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: …and now back to sanctions?

The inability to find effective answers to the Hungarian crisis, and later to the Polish one, ultimately showed to the institutions and the public the deficits of the EU oversight system and of the approach followed until then. First, the deterrent effect of the Article 7 system proved to be very weak: the mere fact that the provision existed did not actually dissuade Hungarian and Polish authorities to pursue their constitutional and institutional reforms. Second, as illustrated in particular by the Polish case, where the Commission relied uniquely on the Rule of Law Framework for a quite long time, preventive and dialogical mechanisms alone cannot achieve the expected results. Third and finally, the Hungarian developments showed that traditional enforcement mechanisms such as the infringement procedure are not a sufficient response either, at least if not complemented by parallel political action.

As a consequence, the attention of both the institutional and the academic debate shifted again to the topic of sanctions, and more generally to EU enforcement tools. This has led to two developments, which could, at least at first sight, be viewed as partially contradictory. On the one hand, Article 7 has regained its centrality as the key instrument to protect EU values, although any actual imposition of sanctions still remains extremely unlikely at the moment, because it requires a previous unanimous decision within the European Council under Article 7(2). On the other hand, precisely in light of the difficulties in reaching a final decision under Article 7(2) and (3) TEU, EU institutions, and the Commission in particular, have attempted to find new ways to tackle breaches of the common values, proposing new sanctioning procedures or rethinking and readapting existing ones.[1]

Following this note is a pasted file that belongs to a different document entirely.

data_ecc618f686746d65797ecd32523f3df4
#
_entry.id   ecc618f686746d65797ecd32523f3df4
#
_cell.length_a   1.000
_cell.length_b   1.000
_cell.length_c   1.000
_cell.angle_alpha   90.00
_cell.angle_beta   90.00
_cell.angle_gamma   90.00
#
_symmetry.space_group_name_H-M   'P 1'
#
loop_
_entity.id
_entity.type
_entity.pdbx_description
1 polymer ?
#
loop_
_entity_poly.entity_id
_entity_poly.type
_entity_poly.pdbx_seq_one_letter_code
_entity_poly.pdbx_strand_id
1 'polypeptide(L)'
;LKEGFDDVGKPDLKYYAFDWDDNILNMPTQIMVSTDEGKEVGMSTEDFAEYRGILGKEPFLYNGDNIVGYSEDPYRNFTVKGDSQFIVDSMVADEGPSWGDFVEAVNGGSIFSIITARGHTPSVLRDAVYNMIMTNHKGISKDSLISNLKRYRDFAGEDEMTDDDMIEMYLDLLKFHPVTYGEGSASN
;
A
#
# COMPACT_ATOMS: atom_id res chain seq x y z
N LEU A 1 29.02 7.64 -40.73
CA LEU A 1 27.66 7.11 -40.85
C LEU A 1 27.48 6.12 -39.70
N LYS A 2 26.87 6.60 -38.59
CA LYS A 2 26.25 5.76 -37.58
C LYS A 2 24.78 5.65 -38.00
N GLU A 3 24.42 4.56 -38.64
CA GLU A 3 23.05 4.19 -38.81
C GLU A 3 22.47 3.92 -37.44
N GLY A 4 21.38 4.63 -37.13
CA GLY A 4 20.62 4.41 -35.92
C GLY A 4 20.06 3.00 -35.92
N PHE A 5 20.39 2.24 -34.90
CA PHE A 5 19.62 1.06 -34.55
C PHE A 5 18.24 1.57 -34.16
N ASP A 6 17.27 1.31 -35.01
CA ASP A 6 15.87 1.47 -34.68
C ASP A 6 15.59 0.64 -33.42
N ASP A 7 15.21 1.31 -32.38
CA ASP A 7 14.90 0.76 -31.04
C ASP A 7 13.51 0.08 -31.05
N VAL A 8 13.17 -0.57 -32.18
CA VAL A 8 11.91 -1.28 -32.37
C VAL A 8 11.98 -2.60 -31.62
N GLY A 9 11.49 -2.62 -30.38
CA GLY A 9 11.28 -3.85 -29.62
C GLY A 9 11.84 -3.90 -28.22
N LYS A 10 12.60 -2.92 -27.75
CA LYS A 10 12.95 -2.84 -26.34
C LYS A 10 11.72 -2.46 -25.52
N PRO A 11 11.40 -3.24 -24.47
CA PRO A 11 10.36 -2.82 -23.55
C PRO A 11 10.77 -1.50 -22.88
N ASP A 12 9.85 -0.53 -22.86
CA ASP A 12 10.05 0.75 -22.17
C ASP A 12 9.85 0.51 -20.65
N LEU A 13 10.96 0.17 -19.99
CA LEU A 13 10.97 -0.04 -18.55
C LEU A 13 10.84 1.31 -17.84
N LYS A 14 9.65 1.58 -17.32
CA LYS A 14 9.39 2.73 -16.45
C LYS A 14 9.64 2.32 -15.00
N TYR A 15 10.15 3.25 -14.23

: The new centrality of Article 7

Almost twenty years after its introduction, Article 7 finally ‘came of age’ in December 2017, when the Commission activated it for the first time against Poland. The Commission took the decision after three unsuccessful Rule of Law Recommendations under the Rule of Law Framework, which did not stop the controversial reforms of the judiciary. A few months later, the Parliament decided to follow the Commission’s step and adopted a resolution calling for the activation of Article 7(1) against Hungary. Both procedures are now pending before the Council, which will take the final decision on the existence of a ‘clear risk of a serious breach’ of the rule of law (in the Polish case) and of EU values (in Hungary). In the Polish case, the Council has already held three formal hearings in June, September and December 2018, while the first formal hearing on Hungary took place in September 2019.